COLOGNE, Germany — Rheinmetall announced it has found the first-ever taker for its new Lynx infantry fighting vehicle, with Hungary buying 218 copies for more than $2 billion.
Company executives celebrated the order as a key deal for the company, following an unsuccessful bid for the U.S. Army’s Bradley Infantry Fighting Vehicle replacement program last year.
“The Lynx’s market breakthrough is a major success for us,” Rheinmetall CEO Armin Papperger said in a statement. “And the fact that we were able to convince Hungary — an important EU and NATO partner — to choose this innovative vehicle makes this success all the greater.”
Hungary has been on a military shopping spree recently, with billions of dollars spent on American missile-defense weaponry and German Leopard 2 tanks in the most modern configuration.
At the same time, the government of Prime Minister Victor Orban is at odds with much of the European Union over its curbing of press freedoms and sidelining parliamentary oversight under the pretext of a state of emergency in response to the spread of COVID-19.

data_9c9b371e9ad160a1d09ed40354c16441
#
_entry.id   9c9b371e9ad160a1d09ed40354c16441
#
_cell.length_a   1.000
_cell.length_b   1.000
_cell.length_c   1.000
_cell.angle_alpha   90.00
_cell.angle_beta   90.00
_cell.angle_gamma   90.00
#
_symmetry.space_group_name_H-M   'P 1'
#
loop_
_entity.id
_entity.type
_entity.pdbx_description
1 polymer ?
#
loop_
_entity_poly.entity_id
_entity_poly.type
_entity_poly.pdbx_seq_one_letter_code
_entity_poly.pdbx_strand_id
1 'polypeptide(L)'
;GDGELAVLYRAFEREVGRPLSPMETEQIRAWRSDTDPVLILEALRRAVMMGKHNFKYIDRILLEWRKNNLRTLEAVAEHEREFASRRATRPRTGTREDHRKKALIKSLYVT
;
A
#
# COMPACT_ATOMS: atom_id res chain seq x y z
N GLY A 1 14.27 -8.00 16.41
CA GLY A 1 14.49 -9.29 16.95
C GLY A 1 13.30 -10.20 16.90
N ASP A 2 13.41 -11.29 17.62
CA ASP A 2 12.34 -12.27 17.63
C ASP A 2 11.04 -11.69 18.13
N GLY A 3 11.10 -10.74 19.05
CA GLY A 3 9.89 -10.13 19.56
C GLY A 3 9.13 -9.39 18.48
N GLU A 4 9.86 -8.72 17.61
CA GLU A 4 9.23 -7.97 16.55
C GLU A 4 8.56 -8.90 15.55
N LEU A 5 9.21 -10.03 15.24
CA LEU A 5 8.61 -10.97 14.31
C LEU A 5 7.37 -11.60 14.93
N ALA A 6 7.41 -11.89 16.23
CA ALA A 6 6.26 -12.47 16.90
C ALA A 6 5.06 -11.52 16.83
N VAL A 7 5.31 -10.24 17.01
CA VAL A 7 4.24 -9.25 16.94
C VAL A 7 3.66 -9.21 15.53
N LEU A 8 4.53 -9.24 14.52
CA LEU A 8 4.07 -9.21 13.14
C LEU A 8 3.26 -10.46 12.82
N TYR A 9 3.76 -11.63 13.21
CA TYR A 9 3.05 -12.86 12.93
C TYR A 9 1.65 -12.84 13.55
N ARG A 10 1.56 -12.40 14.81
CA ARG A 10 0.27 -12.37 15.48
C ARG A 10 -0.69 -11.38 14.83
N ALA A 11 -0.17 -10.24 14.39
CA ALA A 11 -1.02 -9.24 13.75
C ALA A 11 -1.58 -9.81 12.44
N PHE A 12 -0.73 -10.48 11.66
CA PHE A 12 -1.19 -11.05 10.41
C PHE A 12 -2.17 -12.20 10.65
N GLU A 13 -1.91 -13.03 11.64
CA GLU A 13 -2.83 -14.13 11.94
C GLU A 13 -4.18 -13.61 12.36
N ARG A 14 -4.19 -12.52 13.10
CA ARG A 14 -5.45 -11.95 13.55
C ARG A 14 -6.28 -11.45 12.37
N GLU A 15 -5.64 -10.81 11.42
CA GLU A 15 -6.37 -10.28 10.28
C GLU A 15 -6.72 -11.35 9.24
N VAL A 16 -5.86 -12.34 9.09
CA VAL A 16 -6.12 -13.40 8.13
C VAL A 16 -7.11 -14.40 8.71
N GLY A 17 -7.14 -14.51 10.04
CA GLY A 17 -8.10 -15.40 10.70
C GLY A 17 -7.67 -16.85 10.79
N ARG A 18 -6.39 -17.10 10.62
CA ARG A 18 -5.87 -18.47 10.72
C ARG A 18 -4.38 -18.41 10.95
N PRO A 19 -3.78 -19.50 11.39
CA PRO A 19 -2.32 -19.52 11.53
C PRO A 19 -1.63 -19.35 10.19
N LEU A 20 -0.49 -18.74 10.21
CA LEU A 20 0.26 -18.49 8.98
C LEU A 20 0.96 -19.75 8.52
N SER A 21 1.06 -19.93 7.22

Rheinmetall’s €2 billion (U.S. $2.4 billion) contract with the Hungarian government, signed in Budapest, is for 218 Lynx KF41 vehicles, nine Buffalo armored recovery vehicles, as well as spares and simulators, the company wrote in a statement. The Lynx vehicles will be equipped with Rheinmetall’s manned Lance 30mm turret.
Production is slated for two phases, with the first 46 Lynx copies and the nine Buffalos to be built in Germany and delivered by early 2023. A second batch of 172 Lynx vehicles will then roll off a future production line in Hungary, for which the company established a joint venture with the Hungarian government last month.
Rheinmetall’s newest vehicle is also in the running in the Czech Republic as well as Australia, where the company has something of a lock on much of the land modernization program.
Sebastian Sprenger is Europe editor for Defense News, reporting on the state of the defense market in the region, and on U.S.-Europe cooperation and multinational investments in defense and global security. He previously served as managing editor for Defense News.